A year and a half ago I was ashamed of myself for how much I had let my health decline. I was doing all the things you aren’t supposed to do, and I was not doing anything that I was supposed to do. While I was unhappy with how I looked, the real kick in the pants for me was that I had trouble playing with my young kids. As a result, I have been able to lose a lot of weight and gain a lot of strength, confidence, serenity, and fun time with my kids. The road to success was a mix of calorie counting, an exercise bike at my local community center, and yoga via YouTube. My favorite channel for yoga videos is Yoga with Adriene. The channel’s host, Adrien Mishler, has a reading list for newcomers to yoga. Iyengar’s The Tree of Yoga is one of the first books listed. I’ve found it to be both accessible and thought-provoking. I can see why it was on the list, as it provides a gateway to philosophies and practices that I as a westerner was only vaguely familiar with.
In this book (which is really a collection of lectures given over a longer period of time), Iyengar explains what yoga is by using an extended metaphor of a tree. Since so many of the concepts are new, the publisher has include two very helpful glossaries within the small paperback to help you learn the terminology.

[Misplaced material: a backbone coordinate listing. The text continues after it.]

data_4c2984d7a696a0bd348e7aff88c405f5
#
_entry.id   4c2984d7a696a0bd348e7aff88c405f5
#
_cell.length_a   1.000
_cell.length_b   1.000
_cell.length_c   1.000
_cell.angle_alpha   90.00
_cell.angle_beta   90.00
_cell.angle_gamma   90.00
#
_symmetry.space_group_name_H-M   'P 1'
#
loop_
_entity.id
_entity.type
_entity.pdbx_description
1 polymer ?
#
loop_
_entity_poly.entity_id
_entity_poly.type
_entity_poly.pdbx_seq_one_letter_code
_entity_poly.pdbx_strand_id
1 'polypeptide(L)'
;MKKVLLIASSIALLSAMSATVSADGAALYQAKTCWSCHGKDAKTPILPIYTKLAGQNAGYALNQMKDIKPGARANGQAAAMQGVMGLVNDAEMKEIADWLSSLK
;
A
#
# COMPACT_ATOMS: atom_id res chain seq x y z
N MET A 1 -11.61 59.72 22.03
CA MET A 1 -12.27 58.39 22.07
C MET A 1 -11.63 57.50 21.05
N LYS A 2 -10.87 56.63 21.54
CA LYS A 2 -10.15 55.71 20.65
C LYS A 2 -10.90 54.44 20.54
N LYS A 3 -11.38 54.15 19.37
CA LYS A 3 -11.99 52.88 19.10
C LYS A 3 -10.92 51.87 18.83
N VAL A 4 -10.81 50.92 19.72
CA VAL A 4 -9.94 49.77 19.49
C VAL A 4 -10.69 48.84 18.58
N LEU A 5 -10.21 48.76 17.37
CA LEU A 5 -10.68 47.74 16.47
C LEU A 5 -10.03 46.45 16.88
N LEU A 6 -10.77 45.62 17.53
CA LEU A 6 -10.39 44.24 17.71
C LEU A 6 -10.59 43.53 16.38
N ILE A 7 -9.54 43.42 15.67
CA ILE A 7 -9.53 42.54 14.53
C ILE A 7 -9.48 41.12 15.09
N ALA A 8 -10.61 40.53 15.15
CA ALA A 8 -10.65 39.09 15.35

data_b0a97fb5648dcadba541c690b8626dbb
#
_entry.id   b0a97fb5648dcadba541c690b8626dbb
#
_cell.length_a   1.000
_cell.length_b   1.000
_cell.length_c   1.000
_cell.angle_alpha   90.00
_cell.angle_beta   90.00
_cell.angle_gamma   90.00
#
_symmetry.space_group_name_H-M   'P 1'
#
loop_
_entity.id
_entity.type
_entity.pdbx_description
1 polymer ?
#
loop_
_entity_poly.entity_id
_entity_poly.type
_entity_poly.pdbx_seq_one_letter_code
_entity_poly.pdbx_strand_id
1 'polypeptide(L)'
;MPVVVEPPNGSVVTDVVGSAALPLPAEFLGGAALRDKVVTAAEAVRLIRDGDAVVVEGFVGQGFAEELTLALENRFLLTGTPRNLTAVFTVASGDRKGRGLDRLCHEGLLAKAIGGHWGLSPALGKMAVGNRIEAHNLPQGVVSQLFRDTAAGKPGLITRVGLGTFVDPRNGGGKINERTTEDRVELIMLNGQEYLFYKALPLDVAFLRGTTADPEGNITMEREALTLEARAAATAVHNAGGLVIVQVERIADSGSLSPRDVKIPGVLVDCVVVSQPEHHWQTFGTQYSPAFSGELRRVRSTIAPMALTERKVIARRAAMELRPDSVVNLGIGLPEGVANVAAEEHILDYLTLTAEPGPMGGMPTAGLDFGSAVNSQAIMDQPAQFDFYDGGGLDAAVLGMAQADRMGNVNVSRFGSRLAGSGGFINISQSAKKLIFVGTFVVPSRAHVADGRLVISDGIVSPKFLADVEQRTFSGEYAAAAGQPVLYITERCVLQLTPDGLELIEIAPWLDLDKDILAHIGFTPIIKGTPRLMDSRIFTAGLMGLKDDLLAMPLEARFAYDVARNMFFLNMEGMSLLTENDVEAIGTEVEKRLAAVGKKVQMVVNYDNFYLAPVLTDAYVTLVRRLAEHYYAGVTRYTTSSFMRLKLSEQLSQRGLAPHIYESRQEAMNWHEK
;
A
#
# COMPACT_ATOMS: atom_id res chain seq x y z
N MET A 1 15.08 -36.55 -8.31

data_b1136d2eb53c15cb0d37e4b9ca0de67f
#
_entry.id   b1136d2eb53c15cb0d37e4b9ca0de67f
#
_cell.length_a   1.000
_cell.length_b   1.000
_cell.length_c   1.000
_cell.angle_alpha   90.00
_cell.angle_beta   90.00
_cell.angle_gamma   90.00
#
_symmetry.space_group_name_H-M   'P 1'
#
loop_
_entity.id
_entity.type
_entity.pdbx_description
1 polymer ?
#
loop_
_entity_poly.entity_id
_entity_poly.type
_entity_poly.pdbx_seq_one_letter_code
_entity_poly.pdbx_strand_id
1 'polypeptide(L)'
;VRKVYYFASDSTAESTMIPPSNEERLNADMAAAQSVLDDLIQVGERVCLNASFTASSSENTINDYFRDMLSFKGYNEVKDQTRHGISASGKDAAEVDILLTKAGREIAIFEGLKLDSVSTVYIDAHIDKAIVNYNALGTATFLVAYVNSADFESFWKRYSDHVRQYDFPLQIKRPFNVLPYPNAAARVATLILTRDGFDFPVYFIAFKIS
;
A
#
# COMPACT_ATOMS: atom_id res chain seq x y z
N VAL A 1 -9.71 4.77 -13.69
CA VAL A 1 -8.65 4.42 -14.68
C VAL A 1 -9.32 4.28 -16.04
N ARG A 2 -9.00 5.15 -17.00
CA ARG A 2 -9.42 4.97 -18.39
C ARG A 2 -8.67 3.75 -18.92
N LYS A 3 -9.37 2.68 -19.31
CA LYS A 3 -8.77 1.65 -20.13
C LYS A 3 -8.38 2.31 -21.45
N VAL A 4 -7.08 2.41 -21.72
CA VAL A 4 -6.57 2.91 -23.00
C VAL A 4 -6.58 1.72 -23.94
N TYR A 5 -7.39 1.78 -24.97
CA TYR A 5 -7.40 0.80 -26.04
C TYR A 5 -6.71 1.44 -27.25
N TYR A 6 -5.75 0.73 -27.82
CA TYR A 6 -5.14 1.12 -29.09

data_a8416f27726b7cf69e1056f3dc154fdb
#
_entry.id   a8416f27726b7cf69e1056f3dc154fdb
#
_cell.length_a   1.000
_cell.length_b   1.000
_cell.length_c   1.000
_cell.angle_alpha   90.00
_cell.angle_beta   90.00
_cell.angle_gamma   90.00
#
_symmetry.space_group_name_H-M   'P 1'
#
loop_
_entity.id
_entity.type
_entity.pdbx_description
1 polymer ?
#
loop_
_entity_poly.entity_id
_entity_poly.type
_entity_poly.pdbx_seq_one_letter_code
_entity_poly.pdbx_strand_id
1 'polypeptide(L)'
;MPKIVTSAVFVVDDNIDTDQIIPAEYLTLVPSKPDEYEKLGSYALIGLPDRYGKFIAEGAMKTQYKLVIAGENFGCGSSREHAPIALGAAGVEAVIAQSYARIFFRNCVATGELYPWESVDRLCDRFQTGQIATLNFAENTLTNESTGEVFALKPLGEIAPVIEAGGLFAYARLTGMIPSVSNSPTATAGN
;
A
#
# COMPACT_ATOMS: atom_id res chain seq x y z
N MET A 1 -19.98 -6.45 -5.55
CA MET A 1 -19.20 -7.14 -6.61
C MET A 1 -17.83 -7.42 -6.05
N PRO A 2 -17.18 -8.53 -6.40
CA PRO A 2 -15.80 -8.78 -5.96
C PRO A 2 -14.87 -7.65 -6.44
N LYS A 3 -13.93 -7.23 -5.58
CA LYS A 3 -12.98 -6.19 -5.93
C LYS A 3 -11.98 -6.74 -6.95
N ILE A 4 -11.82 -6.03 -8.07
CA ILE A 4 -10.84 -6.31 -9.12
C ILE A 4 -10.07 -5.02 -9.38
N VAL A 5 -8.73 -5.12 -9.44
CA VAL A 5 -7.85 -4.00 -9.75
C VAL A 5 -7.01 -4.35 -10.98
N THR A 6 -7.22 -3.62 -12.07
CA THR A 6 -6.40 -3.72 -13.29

The book also includes sections on yoga & health and yoga & the self. The section on health made me a little skeptical. Yoga curing deafness seemed much for me, although it’s certainly helped my overall health, flexibility, strength, and heart, so who am I to judge?
Even though this book is relatively short, I think I will revisit at least sections of it often, to help me stay aware of why I’m practicing yoga. I’m looking forward to growing in my practice and understanding of the wisdom of yoga.
NOTE: I accidentally bought a used UK copy with British spellings and an incense smell, and I loved both of those things.